JULY 25, 1952
HYDE PARK, Thursday—I told you I would write you a little more about my Monday visit to Blythesdale Hospital in Westchester County, N.Y., which is under the direction of Dr. David Gurewitsch, and to the Rehabilitation Center in New York City, which Dr. Howard Rusk heads.
Blythesdale is for children only. It takes handicapped youngsters of every kind, including cases of cerebral palsy, polio, and hip and bone diseases. These children do not get the normal hospital care alone. They also get rehabilitation in all its forms. It is the only place I know of where such an effort is made to coordinate everything a child does toward its eventual improvement to the maximum degree. Every game devised by the recreation director is designed to improve the child's ability to use muscles or nerves that should be exercised.
For instance, I watched a most ingenious game of ball in which the children sat in wheelchairs or stood on crutches and the director went right around the circle, bouncing the ball between two pennies placed on the floor and having it reach the hands of the child who was to throw it next. That child would then bounce it between the two pennies back to the director. On every round the children improved both in catching and in throwing.
I also watched a little boy on crutches playing football or, at least, kick ball, though one foot was hooked up from the back so he could use it at all. Nevertheless, he kicked the ball with his other foot, and he was very quick in getting around the room.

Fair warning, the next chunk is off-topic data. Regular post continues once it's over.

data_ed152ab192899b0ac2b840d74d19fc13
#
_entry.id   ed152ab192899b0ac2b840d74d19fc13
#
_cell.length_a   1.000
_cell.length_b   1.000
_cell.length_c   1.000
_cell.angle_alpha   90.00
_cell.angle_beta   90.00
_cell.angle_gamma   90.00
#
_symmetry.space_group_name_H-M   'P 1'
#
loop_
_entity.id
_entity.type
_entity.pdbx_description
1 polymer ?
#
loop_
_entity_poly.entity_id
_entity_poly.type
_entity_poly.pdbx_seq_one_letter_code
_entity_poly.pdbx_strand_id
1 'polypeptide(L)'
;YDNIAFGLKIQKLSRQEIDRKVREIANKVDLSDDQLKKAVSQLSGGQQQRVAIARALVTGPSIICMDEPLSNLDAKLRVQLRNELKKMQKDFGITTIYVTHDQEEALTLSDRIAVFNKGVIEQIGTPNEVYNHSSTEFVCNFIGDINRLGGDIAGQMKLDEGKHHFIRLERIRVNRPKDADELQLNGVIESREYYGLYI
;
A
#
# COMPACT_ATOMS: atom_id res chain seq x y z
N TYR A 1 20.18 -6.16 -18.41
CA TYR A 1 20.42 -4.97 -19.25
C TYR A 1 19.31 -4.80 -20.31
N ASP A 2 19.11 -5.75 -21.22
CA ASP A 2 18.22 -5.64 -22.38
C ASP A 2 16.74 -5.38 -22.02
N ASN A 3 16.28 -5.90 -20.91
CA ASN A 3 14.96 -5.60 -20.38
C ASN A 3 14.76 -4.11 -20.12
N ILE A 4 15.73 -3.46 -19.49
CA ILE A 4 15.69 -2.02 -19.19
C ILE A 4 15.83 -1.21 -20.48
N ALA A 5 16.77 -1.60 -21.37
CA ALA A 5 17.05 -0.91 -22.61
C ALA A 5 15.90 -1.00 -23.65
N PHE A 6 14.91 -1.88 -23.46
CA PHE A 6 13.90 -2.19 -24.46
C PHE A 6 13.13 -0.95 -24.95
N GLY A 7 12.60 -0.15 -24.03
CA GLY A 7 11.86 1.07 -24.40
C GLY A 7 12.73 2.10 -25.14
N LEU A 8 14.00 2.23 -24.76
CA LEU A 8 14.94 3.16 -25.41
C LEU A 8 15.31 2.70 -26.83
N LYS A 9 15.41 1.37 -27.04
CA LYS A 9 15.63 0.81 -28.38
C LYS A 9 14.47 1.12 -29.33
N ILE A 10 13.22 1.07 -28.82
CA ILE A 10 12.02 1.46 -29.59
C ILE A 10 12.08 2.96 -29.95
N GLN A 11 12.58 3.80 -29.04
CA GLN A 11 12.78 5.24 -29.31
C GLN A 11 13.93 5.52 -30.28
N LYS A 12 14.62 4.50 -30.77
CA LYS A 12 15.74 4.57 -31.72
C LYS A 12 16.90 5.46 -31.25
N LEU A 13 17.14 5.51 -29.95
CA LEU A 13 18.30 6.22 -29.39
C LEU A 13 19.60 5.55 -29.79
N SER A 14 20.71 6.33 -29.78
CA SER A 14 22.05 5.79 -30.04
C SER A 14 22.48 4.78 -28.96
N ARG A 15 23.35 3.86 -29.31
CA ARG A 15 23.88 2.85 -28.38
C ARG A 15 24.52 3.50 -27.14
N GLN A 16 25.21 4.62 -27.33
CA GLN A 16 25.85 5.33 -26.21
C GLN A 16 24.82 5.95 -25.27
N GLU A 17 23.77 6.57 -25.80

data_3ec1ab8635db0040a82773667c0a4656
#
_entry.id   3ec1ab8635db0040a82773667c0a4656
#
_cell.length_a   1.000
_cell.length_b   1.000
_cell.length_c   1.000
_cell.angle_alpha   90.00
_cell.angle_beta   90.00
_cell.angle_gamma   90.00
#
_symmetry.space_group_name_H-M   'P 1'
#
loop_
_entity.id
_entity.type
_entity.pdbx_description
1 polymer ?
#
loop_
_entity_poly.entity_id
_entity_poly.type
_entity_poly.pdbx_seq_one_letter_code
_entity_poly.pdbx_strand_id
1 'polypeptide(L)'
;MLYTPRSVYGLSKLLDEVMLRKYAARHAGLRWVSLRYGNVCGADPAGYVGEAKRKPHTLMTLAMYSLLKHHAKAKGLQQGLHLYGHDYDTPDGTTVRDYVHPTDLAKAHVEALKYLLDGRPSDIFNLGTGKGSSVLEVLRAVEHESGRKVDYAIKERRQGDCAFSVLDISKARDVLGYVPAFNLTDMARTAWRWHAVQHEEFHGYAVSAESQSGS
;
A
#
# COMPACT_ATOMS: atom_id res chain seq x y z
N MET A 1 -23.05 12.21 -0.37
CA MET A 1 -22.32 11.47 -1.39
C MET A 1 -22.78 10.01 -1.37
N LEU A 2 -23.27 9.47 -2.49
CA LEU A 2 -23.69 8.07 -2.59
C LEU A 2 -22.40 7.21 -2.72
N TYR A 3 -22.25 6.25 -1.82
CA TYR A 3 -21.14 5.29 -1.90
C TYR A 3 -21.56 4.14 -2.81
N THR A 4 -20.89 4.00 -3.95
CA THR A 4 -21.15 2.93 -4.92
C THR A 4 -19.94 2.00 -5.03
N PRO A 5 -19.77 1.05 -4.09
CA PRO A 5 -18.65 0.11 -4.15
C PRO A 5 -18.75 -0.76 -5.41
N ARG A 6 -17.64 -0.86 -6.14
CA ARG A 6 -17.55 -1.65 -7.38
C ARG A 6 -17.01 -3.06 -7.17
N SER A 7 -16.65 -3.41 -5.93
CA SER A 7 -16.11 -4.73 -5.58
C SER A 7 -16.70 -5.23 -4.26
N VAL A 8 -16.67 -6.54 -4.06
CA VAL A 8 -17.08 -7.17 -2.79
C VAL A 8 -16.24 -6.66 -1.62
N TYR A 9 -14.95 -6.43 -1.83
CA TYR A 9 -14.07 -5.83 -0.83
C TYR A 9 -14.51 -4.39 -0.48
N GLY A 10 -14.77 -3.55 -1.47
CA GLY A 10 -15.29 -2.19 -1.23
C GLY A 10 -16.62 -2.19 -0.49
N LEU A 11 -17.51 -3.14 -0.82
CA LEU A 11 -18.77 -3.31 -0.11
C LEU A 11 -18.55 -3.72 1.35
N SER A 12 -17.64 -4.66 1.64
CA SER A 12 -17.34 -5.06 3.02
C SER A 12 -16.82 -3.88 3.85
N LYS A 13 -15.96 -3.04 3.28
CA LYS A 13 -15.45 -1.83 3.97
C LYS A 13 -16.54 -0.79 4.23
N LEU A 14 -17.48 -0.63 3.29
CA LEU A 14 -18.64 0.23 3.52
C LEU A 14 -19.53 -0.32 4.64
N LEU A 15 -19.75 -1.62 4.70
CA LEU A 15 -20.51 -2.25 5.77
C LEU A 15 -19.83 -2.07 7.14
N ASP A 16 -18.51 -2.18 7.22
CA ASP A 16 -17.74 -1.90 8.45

The occupational therapy people, of course, direct their work to the physical improvement of the children while the social welfare agent, working with parents as well as with children, cooperates with the rest of the staff as well as with the doctors, surgeons and nurses. Any handicapped child is fortunate to be in this institution.
Several members of the board were there on Monday, and the president, Mrs. James S. Linburn, told me how happy they were to have Dr. Gurewitsch. He has the imagination and the desire to treat the child as a whole, not to think only of the disabled portion of his body, but to think of him as a whole human being who had to be able to live as nearly a normal life as possible and to be prepared to earn his own living and to be a useful member of society.
Under Dr. Gurewitsch's direction I am sure new things will be tried, and it is always in trying new things that progress comes. He tells me that the attending doctors and surgeons all do a remarkably good job and that the board is the most cooperative and interested that he has ever had the pleasure to work with.
I had only a brief time at the Rehabilitation Center but I was most interested in seeing what good facilities are available there. I had a glimpse of Mr. Henry Viscardi, who find jobs for handicapped people, giving a lecture. I certainly hope to return someday and see anything more that they are willing to show me, as this was too brief a visit really to tell you much of the work that goes on.